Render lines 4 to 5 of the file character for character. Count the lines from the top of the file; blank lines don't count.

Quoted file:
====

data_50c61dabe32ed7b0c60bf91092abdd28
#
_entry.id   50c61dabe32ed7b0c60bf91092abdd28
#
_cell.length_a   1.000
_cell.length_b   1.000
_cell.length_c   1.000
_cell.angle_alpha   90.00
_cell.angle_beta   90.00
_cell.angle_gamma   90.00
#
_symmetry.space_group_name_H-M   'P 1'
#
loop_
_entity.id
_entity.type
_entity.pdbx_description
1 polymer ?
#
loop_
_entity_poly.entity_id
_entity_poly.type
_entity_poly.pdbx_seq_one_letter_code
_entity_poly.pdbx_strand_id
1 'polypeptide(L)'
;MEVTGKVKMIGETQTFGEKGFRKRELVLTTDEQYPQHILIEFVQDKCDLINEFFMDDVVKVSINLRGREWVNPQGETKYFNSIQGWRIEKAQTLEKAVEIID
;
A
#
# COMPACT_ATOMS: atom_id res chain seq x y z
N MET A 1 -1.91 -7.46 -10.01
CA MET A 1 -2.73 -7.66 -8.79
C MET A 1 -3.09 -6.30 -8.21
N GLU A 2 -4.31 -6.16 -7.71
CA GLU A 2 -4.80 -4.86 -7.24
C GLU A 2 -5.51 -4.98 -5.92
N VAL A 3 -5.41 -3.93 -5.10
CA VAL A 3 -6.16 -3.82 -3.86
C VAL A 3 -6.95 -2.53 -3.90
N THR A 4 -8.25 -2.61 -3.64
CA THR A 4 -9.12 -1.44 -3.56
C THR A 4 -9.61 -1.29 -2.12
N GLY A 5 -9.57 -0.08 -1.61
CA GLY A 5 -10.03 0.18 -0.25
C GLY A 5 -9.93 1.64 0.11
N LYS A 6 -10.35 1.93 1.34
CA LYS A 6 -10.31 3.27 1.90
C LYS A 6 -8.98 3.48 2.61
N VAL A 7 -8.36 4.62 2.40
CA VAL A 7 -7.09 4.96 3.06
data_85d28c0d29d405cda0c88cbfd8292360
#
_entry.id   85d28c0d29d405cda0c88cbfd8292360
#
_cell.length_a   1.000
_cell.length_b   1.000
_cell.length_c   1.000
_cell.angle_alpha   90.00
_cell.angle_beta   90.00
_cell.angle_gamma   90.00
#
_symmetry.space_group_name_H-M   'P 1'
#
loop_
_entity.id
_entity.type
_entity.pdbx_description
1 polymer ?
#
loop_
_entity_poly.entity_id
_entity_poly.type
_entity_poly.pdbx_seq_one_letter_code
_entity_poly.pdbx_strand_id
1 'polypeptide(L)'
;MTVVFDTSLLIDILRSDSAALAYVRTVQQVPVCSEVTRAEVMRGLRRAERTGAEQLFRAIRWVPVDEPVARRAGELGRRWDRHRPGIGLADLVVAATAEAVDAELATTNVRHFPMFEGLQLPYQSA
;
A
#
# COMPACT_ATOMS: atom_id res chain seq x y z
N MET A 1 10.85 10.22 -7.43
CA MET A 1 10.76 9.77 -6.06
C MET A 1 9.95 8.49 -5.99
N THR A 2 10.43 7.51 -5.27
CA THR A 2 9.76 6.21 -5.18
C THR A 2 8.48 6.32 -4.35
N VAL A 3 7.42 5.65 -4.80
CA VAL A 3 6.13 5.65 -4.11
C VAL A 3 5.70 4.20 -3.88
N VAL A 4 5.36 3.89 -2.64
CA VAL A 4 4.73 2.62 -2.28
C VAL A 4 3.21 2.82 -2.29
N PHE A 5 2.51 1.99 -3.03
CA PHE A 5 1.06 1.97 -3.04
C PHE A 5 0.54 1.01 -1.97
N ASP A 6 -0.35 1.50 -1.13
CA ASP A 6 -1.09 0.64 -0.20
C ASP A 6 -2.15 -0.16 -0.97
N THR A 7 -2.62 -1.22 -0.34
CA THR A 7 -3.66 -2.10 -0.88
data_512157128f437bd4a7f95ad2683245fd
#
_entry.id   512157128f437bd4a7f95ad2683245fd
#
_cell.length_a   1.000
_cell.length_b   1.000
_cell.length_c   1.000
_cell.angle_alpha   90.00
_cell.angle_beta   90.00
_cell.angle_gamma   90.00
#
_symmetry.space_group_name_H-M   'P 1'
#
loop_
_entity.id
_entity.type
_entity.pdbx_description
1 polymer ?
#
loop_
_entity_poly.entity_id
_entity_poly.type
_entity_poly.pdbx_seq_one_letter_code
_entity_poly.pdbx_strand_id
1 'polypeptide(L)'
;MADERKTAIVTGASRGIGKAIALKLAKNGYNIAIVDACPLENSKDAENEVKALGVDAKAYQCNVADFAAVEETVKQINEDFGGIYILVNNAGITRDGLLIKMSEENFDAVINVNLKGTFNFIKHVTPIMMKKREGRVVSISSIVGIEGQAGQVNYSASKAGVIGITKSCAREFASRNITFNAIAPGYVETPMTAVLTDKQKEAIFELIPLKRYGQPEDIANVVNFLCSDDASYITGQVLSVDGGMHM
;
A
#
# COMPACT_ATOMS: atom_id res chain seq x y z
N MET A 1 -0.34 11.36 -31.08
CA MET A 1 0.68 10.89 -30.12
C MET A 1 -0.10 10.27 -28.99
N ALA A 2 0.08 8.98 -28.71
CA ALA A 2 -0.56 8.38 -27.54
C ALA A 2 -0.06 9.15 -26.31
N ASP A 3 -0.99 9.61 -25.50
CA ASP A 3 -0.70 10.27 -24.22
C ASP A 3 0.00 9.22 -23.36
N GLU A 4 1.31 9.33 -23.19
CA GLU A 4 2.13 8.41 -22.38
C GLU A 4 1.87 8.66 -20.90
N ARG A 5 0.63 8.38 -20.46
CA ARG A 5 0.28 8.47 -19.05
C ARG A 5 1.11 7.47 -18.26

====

#
_cell.length_a   1.000